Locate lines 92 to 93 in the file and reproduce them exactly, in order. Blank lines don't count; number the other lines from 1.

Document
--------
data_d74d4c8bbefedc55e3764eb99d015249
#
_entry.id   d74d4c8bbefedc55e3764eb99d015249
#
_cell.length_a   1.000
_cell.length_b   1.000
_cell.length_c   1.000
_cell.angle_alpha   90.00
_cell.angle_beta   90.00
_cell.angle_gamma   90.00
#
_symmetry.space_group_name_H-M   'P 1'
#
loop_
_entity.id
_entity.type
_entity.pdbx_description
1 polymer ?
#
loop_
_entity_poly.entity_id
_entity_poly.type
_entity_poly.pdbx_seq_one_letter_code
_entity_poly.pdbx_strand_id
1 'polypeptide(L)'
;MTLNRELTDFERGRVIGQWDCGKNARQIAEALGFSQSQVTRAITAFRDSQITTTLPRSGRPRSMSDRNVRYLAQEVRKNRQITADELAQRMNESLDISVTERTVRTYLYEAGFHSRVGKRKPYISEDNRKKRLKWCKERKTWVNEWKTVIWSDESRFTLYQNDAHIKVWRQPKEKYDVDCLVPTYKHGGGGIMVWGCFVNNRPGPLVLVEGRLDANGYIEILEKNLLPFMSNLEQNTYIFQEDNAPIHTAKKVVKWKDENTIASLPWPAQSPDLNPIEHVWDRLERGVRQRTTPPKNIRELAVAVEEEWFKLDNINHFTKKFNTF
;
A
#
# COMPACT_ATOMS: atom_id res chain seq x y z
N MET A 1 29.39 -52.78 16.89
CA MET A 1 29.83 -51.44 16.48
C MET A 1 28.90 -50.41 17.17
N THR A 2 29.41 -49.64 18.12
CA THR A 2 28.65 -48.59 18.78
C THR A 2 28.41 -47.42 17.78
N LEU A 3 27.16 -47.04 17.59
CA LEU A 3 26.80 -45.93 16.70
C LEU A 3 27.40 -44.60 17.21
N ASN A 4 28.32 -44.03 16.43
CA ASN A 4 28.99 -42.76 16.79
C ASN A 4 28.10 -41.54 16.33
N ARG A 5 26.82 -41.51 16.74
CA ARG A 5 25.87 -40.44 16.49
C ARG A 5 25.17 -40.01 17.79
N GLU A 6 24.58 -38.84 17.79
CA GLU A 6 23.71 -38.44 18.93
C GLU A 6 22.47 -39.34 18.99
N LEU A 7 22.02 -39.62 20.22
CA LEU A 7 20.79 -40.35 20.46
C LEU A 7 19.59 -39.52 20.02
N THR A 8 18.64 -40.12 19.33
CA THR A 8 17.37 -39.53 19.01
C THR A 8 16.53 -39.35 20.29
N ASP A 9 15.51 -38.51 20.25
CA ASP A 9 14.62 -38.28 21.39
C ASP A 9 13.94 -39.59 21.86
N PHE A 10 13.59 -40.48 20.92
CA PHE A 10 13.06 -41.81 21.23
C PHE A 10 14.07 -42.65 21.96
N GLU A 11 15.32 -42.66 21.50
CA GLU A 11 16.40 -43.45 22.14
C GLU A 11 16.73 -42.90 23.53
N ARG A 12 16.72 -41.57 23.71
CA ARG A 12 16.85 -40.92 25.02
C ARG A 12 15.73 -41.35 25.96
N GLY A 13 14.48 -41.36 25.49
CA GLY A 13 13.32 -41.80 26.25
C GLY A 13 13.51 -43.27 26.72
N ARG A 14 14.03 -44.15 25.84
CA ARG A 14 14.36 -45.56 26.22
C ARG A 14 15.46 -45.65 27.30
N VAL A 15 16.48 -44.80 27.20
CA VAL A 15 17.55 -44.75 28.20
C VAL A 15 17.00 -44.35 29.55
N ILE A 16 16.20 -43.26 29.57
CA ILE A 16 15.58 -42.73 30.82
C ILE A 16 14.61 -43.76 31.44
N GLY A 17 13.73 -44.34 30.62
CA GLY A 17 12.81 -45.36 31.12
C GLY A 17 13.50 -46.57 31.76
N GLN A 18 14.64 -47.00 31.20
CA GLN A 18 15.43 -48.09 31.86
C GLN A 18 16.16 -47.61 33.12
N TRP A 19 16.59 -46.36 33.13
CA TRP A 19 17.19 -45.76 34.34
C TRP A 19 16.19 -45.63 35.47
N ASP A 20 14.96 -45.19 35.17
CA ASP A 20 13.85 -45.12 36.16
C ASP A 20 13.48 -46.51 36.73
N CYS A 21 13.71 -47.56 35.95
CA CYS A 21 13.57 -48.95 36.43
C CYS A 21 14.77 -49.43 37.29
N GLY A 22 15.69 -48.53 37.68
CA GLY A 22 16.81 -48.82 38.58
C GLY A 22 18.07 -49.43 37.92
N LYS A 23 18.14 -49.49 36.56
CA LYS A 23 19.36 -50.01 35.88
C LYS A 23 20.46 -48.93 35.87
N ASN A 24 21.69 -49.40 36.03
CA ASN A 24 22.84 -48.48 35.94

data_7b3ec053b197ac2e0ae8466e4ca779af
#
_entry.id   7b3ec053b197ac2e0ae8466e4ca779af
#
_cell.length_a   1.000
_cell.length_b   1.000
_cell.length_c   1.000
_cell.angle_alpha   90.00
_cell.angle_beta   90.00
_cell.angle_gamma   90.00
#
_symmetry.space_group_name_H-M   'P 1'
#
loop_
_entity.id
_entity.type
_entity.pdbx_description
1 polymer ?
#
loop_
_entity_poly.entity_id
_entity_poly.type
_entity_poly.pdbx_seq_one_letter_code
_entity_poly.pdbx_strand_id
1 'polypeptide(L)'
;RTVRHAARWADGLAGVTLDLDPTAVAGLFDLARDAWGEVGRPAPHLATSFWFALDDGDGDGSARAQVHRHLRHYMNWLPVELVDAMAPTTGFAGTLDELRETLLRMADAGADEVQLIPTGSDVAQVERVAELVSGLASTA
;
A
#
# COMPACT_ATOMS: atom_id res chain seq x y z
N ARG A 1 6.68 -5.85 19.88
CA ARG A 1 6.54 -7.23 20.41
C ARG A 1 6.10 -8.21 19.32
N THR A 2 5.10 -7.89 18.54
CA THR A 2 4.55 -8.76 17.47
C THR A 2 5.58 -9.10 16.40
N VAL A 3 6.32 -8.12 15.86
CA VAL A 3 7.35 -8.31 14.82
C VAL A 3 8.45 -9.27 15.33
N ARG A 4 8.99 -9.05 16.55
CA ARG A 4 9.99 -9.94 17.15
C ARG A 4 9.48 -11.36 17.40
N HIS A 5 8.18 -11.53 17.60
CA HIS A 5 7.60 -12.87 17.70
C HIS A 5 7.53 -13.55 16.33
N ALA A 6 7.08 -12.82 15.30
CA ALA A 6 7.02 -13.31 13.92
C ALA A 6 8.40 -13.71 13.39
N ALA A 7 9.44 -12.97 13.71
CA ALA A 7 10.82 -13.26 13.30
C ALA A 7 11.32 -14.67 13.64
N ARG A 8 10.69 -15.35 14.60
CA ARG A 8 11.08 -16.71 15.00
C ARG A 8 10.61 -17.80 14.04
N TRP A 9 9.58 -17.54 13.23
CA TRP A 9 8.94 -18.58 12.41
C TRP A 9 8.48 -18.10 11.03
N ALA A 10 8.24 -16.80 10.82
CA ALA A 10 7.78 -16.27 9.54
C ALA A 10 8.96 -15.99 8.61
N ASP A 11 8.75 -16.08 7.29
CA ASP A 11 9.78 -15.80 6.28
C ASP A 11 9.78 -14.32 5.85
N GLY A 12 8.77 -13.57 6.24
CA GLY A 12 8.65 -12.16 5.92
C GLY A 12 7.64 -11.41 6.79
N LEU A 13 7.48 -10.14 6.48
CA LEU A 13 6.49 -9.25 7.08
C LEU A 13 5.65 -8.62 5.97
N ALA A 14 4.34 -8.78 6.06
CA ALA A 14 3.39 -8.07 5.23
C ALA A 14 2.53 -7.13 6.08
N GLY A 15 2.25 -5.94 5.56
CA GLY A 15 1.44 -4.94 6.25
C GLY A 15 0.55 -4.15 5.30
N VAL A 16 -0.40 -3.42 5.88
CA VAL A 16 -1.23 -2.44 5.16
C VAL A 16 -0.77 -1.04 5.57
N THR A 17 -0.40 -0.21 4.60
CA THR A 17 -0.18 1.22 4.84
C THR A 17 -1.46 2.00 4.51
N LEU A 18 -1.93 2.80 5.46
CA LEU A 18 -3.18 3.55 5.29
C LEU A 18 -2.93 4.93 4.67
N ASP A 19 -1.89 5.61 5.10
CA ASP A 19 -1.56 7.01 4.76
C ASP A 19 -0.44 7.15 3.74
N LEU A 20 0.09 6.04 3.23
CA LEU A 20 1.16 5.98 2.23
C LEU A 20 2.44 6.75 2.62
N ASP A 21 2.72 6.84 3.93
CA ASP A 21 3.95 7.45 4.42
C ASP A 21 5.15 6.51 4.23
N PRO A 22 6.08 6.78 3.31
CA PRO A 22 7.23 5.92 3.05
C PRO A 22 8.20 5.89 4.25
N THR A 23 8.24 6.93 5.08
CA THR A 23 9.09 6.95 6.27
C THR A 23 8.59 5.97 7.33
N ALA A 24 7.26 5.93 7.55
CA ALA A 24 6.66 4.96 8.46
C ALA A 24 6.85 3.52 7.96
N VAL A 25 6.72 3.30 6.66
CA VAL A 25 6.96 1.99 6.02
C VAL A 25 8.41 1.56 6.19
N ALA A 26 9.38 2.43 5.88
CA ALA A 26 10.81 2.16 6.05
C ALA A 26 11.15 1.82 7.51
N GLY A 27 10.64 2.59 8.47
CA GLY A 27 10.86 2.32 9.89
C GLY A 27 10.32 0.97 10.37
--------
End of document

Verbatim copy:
CA CYS A 21 13.57 -48.95 36.43
C CYS A 21 14.77 -49.43 37.29